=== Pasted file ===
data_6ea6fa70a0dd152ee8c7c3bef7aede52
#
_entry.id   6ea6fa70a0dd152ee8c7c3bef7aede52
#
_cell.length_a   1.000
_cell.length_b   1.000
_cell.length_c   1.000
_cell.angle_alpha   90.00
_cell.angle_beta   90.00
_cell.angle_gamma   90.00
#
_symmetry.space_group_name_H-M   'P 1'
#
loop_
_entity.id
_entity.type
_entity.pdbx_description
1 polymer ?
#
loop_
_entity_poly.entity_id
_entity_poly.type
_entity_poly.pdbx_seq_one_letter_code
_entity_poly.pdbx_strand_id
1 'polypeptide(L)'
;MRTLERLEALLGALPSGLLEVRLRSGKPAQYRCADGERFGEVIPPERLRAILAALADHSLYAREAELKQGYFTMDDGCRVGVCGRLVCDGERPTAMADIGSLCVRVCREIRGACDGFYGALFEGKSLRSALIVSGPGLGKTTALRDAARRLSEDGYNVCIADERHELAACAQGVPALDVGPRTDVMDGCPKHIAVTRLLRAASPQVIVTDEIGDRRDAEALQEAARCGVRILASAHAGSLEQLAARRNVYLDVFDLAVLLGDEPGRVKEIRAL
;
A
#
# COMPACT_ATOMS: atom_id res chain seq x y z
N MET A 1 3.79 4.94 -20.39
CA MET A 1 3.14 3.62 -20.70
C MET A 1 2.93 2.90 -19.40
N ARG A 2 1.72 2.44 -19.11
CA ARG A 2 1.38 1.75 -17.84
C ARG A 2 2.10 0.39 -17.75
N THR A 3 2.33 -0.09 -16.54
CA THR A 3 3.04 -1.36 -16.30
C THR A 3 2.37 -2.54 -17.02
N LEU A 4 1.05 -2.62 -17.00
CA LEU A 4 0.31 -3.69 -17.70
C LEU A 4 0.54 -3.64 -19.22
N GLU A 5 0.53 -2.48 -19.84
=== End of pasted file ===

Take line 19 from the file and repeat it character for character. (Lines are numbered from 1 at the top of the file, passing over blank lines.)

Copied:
#